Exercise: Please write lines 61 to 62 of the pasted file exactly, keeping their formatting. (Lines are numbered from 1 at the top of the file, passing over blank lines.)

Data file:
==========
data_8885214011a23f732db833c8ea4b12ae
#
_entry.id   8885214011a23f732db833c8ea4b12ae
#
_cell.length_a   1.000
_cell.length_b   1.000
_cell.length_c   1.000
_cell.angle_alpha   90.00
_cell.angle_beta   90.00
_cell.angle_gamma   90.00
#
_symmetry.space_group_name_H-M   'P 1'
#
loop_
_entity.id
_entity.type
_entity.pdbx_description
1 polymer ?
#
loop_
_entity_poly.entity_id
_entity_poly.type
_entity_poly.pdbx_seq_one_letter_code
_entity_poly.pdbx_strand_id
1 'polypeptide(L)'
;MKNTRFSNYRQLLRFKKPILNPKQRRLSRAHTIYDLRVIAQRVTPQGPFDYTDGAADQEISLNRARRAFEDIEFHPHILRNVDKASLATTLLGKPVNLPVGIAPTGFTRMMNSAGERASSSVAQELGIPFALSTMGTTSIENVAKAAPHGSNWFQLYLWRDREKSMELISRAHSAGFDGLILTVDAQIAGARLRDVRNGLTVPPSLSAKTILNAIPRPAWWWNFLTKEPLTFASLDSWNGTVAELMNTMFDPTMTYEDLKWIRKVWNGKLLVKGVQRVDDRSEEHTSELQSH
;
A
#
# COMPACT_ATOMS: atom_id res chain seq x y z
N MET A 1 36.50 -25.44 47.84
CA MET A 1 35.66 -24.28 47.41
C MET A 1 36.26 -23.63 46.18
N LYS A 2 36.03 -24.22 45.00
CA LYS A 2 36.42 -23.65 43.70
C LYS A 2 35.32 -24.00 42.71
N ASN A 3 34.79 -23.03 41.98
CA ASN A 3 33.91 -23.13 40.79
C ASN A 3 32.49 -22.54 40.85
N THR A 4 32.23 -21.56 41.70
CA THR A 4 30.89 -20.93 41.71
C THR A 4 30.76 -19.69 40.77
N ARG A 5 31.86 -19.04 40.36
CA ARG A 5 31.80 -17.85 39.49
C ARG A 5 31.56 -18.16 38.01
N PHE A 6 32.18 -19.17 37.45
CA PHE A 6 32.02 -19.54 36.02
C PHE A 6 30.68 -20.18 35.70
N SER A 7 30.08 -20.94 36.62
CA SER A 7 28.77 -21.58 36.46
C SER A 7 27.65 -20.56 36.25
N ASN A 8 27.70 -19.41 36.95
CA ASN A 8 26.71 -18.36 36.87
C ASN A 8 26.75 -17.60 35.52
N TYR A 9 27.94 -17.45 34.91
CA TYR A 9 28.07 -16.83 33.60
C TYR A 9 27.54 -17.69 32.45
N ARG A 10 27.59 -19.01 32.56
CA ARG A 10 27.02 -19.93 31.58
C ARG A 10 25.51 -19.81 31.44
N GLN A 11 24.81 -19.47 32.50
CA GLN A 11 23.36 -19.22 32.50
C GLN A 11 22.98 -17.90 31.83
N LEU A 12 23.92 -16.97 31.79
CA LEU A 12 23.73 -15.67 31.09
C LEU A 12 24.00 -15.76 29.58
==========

N GLN A 11 24.81 -19.47 32.50
CA GLN A 11 23.36 -19.22 32.50